It is estimated that approximately 20 million adults in the U.S. suffer from obstructive sleep apnea. But what is more alarming is that an estimated 80% of people with sleep apnea don’t get the disorder diagnosed. But who can blame them?! If someone isn’t there to hear you snore loudly or gasp for air while you sleep, one might never know if he/she has sleep apnea.

What is sleep apnea?

Sleep apnea is a sleep disorder that occurs when a person’s breathing pauses in their sleep, usually for a few seconds or minutes at a time. When left untreated, it can increase the risk of health problems, like; high blood pressure, stroke, heart failure, worsening of ADHD or diabetes. And aside from these, sleep apnea never comes without leaving its footprints in your daily life. This is why in this article; we bring you some of the common ways that sleep apnea can affect your everyday life:

Daytime fatigue

It’s a known fact, feeling tired during the day can be as a result of not getting enough sleep, and since sleep apnea causes multiple sleep interruptions, it’s a culprit of daytime fatigue.

Insomnia

For the sufferers of sleep apnea who have to deal with several sleep interruptions, delaying their sleeping time to when they are exhausted then becomes a habit in a bid to sleep deeply. To make matters worse, falling back to sleep whenever they wake up in between their night sleep then becomes a challenge.

Loss of brain functions

In order to get a good night’s rest, you need to be able to reach the REM (Rapid eye movement stage of sleep which is the most important stage during sleep) stage and remain there for an adequate period of time. Since a good night sleep is essential for proper brain functioning, lack of oxygen in the brain coupled with the inability to reach the REM sleep in the night disrupts the brain’s normal functioning. Consequently, this makes a lot of people to be forgetful or have difficulty concentrating during the day, which can make daily activities much harder.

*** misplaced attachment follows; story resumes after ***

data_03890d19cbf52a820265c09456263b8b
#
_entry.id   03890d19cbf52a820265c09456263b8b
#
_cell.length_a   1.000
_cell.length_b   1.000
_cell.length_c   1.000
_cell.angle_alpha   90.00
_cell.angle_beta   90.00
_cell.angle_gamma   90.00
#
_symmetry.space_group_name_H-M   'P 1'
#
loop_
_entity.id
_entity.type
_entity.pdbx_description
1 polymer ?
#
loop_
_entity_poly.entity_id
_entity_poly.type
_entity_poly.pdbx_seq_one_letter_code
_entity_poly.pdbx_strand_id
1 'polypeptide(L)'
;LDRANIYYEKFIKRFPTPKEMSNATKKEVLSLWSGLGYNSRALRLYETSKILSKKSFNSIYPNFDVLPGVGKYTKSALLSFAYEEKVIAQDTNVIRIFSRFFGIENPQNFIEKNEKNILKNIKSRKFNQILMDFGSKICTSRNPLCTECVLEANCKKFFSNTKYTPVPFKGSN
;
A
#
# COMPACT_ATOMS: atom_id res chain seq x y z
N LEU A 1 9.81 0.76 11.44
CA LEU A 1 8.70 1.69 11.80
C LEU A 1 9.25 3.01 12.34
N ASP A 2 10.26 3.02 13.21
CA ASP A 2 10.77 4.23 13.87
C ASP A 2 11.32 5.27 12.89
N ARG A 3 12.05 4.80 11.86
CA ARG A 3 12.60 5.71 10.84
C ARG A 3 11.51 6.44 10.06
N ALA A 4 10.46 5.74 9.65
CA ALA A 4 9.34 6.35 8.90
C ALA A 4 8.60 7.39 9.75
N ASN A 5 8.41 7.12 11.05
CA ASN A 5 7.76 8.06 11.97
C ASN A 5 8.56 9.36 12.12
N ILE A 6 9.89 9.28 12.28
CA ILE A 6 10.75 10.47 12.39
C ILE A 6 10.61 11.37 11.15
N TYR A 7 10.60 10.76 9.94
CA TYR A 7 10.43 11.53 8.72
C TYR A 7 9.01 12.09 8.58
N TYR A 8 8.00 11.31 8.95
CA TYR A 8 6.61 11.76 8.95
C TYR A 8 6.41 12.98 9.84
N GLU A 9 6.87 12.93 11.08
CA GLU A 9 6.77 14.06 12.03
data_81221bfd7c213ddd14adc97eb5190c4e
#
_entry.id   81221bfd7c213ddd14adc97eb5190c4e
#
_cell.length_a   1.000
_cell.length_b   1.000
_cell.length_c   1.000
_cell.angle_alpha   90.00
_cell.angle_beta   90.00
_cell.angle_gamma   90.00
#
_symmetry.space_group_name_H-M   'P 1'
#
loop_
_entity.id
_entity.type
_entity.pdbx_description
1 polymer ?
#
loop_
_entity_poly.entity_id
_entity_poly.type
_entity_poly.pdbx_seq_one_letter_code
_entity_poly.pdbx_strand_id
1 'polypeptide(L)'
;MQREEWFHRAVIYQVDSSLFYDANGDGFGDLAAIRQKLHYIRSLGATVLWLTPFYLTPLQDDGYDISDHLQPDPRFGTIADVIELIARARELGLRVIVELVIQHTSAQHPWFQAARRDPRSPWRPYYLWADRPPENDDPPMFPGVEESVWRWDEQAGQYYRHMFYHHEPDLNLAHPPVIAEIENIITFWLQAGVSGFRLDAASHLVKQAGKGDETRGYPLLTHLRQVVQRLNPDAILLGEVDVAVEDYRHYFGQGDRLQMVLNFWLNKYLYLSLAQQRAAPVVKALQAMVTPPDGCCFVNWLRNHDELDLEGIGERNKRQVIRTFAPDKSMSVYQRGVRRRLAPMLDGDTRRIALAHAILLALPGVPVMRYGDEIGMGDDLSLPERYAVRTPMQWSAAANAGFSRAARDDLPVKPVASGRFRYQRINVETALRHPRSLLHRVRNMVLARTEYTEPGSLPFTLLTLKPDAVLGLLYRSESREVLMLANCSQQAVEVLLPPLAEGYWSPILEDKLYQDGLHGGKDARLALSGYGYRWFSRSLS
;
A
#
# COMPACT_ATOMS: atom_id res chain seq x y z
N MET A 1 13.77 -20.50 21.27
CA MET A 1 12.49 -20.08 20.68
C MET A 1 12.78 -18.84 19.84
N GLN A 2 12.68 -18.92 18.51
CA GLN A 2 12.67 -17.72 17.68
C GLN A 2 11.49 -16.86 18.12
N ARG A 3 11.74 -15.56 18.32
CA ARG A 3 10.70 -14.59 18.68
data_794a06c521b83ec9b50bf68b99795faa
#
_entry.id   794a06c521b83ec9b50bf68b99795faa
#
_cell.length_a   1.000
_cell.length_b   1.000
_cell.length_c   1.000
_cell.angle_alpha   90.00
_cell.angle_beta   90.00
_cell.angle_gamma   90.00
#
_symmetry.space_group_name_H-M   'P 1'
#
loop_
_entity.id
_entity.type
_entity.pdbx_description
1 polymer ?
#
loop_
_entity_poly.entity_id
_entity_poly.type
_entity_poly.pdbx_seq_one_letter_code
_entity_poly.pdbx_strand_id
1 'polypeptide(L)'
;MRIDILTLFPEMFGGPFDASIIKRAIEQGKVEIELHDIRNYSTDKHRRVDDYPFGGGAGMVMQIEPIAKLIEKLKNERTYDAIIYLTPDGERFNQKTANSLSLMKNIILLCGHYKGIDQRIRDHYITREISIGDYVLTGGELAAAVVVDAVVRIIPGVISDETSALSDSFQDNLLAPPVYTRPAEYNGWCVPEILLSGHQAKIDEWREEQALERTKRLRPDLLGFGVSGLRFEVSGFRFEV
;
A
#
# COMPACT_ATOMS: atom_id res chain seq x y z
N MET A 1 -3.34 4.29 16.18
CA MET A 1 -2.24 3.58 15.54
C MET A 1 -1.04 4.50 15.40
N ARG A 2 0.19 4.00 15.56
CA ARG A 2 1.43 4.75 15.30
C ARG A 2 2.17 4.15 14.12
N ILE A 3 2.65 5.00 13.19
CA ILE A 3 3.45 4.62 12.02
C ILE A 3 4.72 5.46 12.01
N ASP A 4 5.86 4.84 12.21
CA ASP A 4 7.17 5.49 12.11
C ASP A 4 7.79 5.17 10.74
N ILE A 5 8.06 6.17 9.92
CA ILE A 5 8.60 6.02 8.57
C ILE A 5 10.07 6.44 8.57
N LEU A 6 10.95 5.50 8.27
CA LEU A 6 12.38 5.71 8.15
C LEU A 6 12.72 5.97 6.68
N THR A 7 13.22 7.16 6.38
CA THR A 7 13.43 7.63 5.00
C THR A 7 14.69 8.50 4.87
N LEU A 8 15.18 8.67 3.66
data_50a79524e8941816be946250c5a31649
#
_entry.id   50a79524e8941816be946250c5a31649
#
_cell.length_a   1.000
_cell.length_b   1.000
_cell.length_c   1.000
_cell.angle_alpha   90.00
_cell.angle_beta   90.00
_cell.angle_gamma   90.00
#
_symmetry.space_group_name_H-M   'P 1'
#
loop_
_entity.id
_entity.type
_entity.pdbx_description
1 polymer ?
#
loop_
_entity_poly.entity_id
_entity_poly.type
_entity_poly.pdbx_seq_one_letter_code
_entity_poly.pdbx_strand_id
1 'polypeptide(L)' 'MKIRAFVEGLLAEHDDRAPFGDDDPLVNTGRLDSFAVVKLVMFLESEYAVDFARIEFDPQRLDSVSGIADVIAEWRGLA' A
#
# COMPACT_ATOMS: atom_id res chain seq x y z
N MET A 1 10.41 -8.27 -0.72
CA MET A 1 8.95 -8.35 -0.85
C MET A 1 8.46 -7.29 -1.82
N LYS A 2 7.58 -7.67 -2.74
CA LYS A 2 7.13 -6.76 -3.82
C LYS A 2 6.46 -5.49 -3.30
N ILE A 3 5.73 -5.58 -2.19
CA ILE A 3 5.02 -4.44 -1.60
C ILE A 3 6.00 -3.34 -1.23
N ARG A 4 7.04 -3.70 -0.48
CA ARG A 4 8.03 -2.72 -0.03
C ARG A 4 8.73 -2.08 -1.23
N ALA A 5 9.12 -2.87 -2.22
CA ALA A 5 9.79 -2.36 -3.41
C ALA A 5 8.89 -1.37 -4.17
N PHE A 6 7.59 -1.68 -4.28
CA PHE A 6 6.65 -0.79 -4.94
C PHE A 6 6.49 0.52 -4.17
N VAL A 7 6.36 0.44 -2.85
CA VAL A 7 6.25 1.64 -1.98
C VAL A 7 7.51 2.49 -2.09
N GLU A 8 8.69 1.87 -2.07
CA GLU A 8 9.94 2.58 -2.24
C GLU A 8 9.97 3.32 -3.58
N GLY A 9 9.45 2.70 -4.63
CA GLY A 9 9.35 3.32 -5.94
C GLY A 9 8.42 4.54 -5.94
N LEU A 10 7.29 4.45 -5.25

Moodiness, irritability or depression

The link between proper sleep and proper brain function has long been established and for those that suffer from any form of sleep disorder, it can be expected for them to find it difficult to properly manage their thoughts and moods. This is why it comes as no surprise that a recent survey by the CDC confirmed that sleep apnea has a direct link with depression. Many who suffer from sleep apnea also find it difficult to remain attentive, whether at work or school. And as regards being irritable and having other mental health challenges, these conditions or emotional states are as a result of being fatigued due to inadequate sleep.

How can sleep apnea be diagnosed?

The only way someone can find out if they have the condition is to spend a night at a sleep center or make use of portable recording equipment while at home; the equipment records oxygen levels, breathing movements, heart rate and snoring through the night. This sleep study must be interpreted by a board certified Sleep Physician.

What to do once you are diagnosed with sleep apnea?

For mild to moderate cases of sleep apnea, lifestyle changes are usually recommended as well as dental appliances and CPAP. Sufferers are usually encouraged to lose weight, exercise more often, quit smoking or reduce their alcohol intake 2-3 hours before bedtime. More severe conditions often involve therapies or surgeries. Since sleep apnea has the potential to exacerbate underlying disease conditions, and worse predispose its victims to various illnesses, it then becomes important to have yourself diagnosed whenever you feel that you’re not getting enough quality sleep.

 

A message from Dr. Amy Hartsfield:

At TMJ & Sleep Solutions of Alabama, our mission is to provide personalized care to restore quality of life, one patient at a time. If you’re suffering from neurovascular pain, don’t hesitate to contact us and schedule an appointment!